Kansas Attorney General Derek Schmidt is advising consumers to protect themselves against purchasing counterfeit NFL merchandise or falling victim to phone scams involving fake tickets to Super Bowl LV.
“We’re all proud of the Chiefs’ repeat trip to the Super Bowl and the opportunity to run it back,” Schmidt said. “But Kansans should keep up their guard against scammers looking to make a quick buck off the team’s success by selling fake merchandise or non-existent tickets falsely promising fans entry to the limited-capacity game.”
Schmidt offered the following tips for making a purchase related to the Super Bowl:
Check the tag: All officially licensed NFL products will bear the league’s shield on the tag. If the tag on the merchandise does not have the hologram shield, it may be counterfeit. A good indication of official merchandise includes where it is manufactured and the quality of the NFL logo on the item.
Beware of phone scams: Last year, during the Chiefs’ Super Bowl run, local officials reported receiving complaints of phone scams regarding game ticket purchases, with scammers using phone numbers that appear local with a 913 or 816 area code offering discounted tickets sold online. Once the scammer receives the online payment for the tickets, they block the consumer’s phone number to prevent a call back when the tickets inevitably do not arrive. As a general rule, consumers should not answer the phone when it is an unrecognized number and never give personal information or make a payment over the phone or over an unverified website.
Purchase tickets through a verified source: The Chiefs have offered NFL ticket exchange, StubHub and SeatGeek as examples of NFL-approved retailers to purchase or sell tickets to the game. Remember, capacity will be limited to 22,000 spectators and a significant portion of those tickets will be for specially invited front-line health care workers.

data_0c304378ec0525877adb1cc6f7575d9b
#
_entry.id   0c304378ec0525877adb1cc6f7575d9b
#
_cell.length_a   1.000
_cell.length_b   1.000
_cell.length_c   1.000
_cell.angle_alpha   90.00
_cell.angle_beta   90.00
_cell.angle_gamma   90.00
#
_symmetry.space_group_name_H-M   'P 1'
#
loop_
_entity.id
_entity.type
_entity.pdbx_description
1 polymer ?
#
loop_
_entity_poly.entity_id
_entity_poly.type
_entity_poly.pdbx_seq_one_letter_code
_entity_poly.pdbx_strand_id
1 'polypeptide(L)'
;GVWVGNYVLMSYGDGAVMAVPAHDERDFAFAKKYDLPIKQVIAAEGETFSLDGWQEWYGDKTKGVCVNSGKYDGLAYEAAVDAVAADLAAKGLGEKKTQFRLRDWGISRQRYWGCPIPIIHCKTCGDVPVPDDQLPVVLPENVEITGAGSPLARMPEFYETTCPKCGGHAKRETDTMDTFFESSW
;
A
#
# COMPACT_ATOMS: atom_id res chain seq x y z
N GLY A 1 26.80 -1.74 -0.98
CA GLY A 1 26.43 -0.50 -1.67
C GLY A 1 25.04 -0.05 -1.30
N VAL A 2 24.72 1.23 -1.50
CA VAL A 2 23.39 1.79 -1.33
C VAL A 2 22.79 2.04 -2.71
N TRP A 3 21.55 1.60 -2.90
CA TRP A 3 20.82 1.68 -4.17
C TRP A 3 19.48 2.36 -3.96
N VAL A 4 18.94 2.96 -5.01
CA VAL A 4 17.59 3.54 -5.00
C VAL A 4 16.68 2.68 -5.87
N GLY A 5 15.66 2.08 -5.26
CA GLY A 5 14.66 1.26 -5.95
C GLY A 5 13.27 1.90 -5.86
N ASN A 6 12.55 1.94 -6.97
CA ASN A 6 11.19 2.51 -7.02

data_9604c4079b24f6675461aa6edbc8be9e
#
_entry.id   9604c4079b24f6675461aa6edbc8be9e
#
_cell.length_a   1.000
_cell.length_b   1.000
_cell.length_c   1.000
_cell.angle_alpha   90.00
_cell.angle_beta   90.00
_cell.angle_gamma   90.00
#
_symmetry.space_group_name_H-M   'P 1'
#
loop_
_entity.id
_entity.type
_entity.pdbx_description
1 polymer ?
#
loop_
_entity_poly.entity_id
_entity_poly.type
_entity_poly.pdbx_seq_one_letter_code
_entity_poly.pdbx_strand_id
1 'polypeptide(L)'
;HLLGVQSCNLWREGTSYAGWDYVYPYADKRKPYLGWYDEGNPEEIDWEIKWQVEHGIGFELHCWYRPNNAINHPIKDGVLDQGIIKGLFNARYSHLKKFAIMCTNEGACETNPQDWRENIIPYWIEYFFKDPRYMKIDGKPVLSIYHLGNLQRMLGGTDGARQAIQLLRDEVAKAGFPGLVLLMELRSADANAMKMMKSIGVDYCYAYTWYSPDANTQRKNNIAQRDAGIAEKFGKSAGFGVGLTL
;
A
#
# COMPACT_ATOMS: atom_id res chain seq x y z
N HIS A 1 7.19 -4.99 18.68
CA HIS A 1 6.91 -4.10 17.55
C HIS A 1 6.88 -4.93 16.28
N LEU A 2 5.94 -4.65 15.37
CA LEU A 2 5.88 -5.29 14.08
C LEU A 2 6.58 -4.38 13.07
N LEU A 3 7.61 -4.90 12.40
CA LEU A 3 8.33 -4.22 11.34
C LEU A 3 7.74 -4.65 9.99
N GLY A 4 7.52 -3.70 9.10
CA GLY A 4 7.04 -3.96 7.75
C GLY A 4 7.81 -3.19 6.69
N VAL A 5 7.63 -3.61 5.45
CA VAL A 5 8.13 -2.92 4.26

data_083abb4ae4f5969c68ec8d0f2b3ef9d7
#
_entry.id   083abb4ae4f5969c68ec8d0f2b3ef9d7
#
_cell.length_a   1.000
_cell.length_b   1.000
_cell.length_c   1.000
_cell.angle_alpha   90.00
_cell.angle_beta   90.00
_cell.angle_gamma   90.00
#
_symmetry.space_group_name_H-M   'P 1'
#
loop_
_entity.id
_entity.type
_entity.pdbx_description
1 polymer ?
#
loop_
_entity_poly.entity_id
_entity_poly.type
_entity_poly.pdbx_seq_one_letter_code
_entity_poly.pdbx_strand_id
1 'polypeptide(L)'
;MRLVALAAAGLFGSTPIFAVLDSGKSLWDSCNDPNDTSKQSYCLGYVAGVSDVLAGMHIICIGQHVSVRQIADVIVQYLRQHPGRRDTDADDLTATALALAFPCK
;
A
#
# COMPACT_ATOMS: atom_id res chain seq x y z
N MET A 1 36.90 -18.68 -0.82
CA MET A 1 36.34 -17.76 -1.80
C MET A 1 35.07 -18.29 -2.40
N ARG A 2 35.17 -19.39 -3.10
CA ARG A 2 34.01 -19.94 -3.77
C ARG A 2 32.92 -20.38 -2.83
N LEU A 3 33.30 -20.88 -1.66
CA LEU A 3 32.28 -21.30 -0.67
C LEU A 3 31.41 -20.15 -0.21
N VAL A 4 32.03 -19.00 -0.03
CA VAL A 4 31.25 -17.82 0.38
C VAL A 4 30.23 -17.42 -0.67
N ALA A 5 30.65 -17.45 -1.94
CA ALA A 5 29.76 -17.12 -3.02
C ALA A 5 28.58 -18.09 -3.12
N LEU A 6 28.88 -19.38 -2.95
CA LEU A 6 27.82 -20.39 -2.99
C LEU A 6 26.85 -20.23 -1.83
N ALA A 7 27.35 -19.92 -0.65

Door-to-door and ‘pop-up stand’ sales: Kansas law says that for any purchase of more than $25 made at your home, or any location that is not the seller’s permanent place of business or local address, consumers have three days after the purchase is made to cancel the transaction. Kansas door-to-door statutes regulate these sales from, for example, “pop-up” sidewalk stands and tents in parking lots with Chiefs merchandise. The seller must give written and verbal notice of this right to cancel and contact information if consumers choose to exercise their right to cancel. Consumers who wish to cancel the transaction should do so by certified mail so it can be tracked. Companies are then required to refund the consumer’s money within 10 days of receiving the cancellation. Kansas law also requires the sales receipt to be dated, show the name and address of the seller, be in a large legible font and explain the right to cancel. The receipt must be in the same language used in the sales presentation.
Last year, Schmidt’s office participated in coordinated enforcement actions with the U.S. Department of Homeland Security, Kansas Department of Revenue and the Topeka Police Department against out-of-state pop-up sellers of counterfeit Chiefs merchandise. The actions resulted in enforcement actions being filed, including one that led to the banning of a Tennessee man from doing business in Kansas and $30,000 in civil penalties.